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SSL Certificate Name Mismatch

 

Topic Last Modified: 2011-06-13

The Microsoft Analyzer tool queries the Server Certificate object in the Exchange Server system to retrieve various properties on X509 certificates. For each Secure Sockets Layer (SSL) certificate found, the Remote Connectivity Analyzer tool evaluates the fully qualified domain name (FQDN) that was assigned to the certificate. For example, the tool evaluates www.microsoft.com.

The Exchange Remote Connectivity Analyzer displays the following warning when the FDQN does not match the host address or URL that the client uses to make a connection with the server:

 

SSL Certificate Name Mismatch

The name mismatch warning indicates that users might not be able to connect to their mailboxes by using Outlook Anywhere or Exchange ActiveSync for Exchange Server 2007. If this issue occurs, Microsoft Office Outlook 2007 clients receive the following certificate warning:

 

The name of the security certificate is invalid or does not match the name of the site.

Mobile devices typically receive an error message that resembles the following message:

 

The security certificate on the server is not valid. Support code: 0x80072f0d

If you are testing the Single Sign-On function within the Remote Connectivity Analyzer, you may receive a similar certificate warning. The tool queries the Authentication Platform in the cloud to perform a realm discovery. When that process is finished, the Authentication Platform passes to the requesting client the ADFS endpoint URL that the client requires for authentication. The endpoint will be a Secure Sockets Layer (SSL) connection, which will have a certificate in place. The Remote Connectivity Analyzer evaluates the fully qualified domain name (FQDN) that was assigned to the certificate. For example, the tool evaluates STS.Contoso.com.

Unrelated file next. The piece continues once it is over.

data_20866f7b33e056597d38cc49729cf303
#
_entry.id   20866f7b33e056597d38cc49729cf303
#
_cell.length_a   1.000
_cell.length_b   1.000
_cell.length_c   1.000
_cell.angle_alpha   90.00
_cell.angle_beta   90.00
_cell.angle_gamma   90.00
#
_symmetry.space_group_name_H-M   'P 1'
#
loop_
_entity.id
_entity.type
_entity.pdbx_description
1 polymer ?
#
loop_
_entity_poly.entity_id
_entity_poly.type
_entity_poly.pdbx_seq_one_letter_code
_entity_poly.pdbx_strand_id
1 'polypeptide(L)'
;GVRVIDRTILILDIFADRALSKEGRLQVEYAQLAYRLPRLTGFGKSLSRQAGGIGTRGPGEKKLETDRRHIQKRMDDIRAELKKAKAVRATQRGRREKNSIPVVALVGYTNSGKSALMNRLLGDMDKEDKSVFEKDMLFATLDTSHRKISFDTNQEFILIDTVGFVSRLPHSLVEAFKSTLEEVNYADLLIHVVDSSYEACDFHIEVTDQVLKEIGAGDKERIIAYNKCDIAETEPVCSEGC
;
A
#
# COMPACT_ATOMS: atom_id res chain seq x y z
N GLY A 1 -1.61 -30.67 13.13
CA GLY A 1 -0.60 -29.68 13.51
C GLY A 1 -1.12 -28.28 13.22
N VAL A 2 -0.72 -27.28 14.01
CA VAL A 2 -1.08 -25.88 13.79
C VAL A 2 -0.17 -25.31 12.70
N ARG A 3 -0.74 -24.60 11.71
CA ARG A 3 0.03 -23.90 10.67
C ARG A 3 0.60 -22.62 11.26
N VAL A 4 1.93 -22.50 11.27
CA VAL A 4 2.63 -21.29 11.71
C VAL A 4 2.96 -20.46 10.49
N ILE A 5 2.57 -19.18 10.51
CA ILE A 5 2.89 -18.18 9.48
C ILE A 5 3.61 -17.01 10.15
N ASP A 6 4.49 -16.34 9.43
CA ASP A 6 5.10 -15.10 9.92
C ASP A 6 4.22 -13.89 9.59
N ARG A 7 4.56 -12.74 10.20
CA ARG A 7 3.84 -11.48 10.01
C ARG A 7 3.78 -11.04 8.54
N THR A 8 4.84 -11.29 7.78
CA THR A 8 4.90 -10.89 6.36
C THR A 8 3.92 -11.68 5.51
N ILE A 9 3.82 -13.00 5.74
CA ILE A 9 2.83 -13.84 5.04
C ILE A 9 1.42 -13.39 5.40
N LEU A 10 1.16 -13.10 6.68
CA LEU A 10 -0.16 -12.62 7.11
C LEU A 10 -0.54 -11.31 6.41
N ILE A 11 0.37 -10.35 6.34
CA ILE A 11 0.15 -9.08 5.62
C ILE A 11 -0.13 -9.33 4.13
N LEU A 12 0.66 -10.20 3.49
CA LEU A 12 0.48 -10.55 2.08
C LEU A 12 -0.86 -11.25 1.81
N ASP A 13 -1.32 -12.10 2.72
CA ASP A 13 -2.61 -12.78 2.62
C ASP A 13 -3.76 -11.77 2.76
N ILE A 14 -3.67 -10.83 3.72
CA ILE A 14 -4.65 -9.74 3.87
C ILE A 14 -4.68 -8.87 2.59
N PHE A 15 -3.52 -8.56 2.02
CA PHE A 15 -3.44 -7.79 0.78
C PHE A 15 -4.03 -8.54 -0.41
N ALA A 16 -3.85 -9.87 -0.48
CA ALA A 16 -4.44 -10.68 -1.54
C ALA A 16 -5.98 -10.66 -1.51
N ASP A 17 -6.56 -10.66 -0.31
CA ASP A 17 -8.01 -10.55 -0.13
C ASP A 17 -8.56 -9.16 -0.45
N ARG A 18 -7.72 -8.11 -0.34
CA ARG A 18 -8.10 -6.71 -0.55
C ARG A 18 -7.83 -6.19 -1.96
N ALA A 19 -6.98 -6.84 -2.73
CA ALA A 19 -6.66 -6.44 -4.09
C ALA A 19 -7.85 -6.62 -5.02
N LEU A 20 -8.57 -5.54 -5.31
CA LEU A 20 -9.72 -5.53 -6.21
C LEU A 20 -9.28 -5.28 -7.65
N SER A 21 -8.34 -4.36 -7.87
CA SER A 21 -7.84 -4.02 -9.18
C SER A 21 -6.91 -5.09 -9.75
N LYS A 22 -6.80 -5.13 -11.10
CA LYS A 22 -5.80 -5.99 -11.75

This is a test against the Secure Communications certificate, which should not be confused with the token signing or token decrypting certificates that are used for identity federation. The token signing and decrypting certificates are not used for communications over SSL. Also, those certificates can be self-signed. The Secure Communication certificate must be a third-party certificate in order for single the sign-on process to work in most cases.

The Remote Connectivity Analyzer also displays the certificate warning if the FDQN does not match the host address or URL that the client uses to make a connection with the server. To resolve this Microsoft Office 365 issue, see Microsoft Knowledge Base article 2523494, You receive a certificate warning when you try to access Microsoft Office 365 resources by using an identity-federated account

The Exchange Remote Connectivity Analyzer is a new tool that has limited documentation at this time. In an effort to improve the documentation for each of the errors that you might receive, we would like to solicit additional information from the community. Please use the Community Content section below to post additional reasons why your effort failed at this point. If you require technical assistance, please create a post in the appropriate forum at Remote Connectivity Analyzer or contact Microsoft Product Support Services at Fix a Technical Problem.

 
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